Night of the Fox

Night of the Fox

3.88 (4,693 ratings by Goodreads)
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On a secret sea maneuver just before D-Day, American Colonel Hugh Kelso goes down in the English Channel. Wounded and adrift for days, he washes ashore on the German-occupied island of Jersey. The news spreads panic through the Allied high command: Kelso knows the time and place of the invasion. He must be rescued -- or silenced. A British professor turned Nazi impersonator and a young Jersey girl posing as his mistress set off to find Kelso in the fiercely guarded island fortress. The pair join a deadly game of wits that they must win....or perish in the darkness of the "Night of the Fox"show more

Product details

  • Paperback | 320 pages
  • 110 x 178 x 28mm | 222.26g
  • Penguin Books Ltd
  • Signet Books
  • London, United Kingdom
  • New edition
  • 0451189736
  • 9780451189738

Review quote

"Philadelphia Daily News" A thriller by a master of the genre....Higgins spins as mean a tale as Ludlum, Forsyth, or any of them....The final twist is a more

Review Text

An American soldier who knows the D-Day plan may fall into Nazi hands! Rommel is plotting to assassinate Hitler! A super-spy for the Allies daringly poses as a Standartenfuhrer! No, veteran Higgins (The Eagle Has Landed, etc.) will win no points for originality with his shameless recycling of familiar WW II espionage premises. But, if thoroughly predictable, this is a tidy, lively, likable melodrama - starting in April 1944 when Col. Hugh Kelso washes up, legs broken, on the German-occupied isle of Jersey after a skirmish at sea. Kelso is harbored by a gutsy pair of anti-Nazi islanders - but it's only a matter of time before the Germans grab Kelso, an engineer who knows all the D-Day invasion secrets! Obviously, then, someone must rescue Kelso from Jersey - and that someone will be flinty, aging super-agent Harry Martineau, nervily posing as a Himmler aide, assisted by plucky young Sarah Drayton (posing as the SS-man's French whore). All goes pretty much as planned, despite a few violent detours. . .until the spy-duo learns that Field Marshal Rommel is arriving to inspect the Jersey troops! Will Rommel's presence undermine the masquerade mission? Not really: because, as the reader knows (and as Harry soon learns, by creaky happenstance), this Rommel is a phony - a double being used to distract from the real Rommel's anti-Hitler maneuvers. So eventually Harry and Sarah (falling in love, of course) do manage to get Kelso off the island, in an airlift/air-chase - with assists from an Italian officer (who worships Sarah) and from the Rommel imposter (a Jewish actor who becomes a reluctant hero). Despite some silly murmurings from brooding master-spy Martineau ("I'm a very existentialist person"), Higgins avoids the shrill soap-operatics that have marred Ken Follett's recent efforts. Instead, he's content with the old-fashioned formula - solid action, heartwarming good-guys, loathsome bad-guys - and his readership will probably be content too, if less than thrilled or compelled. (Kirkus Reviews)show more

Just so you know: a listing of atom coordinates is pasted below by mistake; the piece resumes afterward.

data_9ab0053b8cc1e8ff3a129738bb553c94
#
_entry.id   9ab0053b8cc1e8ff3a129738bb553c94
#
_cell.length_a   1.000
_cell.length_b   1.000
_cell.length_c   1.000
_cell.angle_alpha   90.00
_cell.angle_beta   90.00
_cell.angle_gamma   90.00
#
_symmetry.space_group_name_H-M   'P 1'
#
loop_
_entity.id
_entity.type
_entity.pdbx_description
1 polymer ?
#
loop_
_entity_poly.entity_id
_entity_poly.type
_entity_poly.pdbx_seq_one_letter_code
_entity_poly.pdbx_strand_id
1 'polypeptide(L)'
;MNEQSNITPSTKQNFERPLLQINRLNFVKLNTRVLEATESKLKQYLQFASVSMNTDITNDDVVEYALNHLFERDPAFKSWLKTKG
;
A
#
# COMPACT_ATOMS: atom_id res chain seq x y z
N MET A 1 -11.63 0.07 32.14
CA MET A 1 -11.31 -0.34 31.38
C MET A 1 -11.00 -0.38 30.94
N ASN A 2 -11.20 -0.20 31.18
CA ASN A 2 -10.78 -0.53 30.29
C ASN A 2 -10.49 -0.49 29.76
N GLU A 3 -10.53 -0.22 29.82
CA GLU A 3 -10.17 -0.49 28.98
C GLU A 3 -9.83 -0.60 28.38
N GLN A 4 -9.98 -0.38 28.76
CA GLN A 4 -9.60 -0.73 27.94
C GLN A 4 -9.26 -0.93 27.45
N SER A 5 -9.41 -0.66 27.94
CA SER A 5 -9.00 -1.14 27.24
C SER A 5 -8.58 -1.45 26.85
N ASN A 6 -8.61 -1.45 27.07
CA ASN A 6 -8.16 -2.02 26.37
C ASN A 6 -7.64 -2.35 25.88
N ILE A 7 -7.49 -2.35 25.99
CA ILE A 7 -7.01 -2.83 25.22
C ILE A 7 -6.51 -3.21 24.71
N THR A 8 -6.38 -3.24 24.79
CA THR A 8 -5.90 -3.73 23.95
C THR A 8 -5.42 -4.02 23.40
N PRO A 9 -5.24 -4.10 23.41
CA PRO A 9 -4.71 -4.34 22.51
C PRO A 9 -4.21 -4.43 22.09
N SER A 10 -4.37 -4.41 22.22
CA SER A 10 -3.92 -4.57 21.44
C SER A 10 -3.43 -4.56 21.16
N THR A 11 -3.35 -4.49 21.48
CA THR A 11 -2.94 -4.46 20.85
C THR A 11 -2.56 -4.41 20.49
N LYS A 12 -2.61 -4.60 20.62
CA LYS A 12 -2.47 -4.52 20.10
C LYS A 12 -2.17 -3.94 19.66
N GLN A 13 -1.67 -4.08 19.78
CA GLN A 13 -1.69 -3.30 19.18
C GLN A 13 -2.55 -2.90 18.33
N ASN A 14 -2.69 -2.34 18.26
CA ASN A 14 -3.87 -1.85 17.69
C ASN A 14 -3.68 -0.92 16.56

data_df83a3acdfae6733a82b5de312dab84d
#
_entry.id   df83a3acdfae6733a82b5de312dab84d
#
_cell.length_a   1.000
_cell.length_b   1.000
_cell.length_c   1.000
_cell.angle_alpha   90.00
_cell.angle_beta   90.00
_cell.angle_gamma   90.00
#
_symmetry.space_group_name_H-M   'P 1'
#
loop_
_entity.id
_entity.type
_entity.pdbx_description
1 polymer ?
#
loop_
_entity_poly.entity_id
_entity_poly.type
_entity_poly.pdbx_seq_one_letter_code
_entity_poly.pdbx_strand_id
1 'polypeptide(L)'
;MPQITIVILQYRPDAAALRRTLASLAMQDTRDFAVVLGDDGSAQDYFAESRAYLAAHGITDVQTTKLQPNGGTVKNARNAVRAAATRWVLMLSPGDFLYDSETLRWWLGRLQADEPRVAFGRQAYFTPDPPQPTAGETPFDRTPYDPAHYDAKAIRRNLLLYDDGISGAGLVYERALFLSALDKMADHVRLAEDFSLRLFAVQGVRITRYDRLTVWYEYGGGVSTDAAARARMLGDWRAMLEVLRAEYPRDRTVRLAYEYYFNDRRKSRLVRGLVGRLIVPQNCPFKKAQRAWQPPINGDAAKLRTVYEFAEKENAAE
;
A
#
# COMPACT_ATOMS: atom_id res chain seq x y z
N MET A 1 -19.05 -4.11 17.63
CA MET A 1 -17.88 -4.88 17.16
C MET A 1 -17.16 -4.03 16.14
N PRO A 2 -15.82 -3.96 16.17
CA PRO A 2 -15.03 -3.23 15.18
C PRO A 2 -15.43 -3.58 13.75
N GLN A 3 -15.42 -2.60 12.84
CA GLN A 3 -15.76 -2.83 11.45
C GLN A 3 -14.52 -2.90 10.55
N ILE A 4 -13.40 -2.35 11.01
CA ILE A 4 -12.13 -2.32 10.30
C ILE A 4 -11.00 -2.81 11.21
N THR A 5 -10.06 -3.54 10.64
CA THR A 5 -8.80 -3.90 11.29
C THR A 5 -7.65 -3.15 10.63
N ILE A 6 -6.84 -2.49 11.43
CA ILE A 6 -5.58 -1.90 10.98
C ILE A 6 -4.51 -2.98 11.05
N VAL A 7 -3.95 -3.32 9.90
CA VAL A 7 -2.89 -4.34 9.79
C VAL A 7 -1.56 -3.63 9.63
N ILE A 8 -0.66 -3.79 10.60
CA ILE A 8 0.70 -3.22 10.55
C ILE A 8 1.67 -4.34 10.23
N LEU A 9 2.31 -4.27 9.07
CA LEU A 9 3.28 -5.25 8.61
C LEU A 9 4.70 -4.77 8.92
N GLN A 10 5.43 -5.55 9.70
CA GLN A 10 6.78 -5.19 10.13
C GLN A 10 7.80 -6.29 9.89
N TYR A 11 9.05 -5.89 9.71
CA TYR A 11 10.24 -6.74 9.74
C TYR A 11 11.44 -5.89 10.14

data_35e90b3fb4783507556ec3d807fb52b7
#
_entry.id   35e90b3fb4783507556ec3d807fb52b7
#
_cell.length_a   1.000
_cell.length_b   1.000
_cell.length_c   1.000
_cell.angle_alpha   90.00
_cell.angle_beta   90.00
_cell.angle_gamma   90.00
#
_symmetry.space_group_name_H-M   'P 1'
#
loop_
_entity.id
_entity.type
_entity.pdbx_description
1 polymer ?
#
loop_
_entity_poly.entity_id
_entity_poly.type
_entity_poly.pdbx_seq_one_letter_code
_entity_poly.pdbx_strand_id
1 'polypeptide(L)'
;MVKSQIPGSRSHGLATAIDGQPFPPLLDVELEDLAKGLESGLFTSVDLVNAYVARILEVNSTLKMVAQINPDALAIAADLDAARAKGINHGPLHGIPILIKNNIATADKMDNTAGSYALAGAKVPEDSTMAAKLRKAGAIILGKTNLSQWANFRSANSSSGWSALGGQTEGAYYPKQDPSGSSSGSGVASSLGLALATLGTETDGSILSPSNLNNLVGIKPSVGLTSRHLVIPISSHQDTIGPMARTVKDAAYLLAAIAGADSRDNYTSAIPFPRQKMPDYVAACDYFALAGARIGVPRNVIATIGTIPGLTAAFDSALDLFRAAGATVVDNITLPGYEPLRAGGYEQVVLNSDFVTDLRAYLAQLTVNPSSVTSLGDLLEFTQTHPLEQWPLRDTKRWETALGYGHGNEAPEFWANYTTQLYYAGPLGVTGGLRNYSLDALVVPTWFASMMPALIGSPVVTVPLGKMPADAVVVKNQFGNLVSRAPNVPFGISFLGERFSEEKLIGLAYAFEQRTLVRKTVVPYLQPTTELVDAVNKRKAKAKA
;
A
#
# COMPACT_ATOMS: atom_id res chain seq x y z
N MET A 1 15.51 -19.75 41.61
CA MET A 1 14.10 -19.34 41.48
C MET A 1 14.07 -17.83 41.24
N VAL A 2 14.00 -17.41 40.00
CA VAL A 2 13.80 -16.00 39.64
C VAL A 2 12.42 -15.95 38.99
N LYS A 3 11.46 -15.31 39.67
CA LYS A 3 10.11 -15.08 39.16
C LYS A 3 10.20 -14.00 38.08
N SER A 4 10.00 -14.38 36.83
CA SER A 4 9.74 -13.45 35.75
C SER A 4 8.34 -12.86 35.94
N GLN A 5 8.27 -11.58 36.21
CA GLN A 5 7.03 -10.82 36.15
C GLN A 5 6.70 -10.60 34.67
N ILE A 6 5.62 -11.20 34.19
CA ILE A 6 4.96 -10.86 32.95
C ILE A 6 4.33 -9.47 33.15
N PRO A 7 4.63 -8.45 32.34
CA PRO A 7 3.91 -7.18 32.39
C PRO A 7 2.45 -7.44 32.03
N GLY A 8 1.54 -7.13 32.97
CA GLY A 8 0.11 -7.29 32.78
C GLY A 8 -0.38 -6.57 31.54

Rating details

4,693 ratings
3.88 out of 5 stars
5 27% (1,270)
4 39% (1,848)
3 29% (1,361)
2 4% (183)
1 1% (31)
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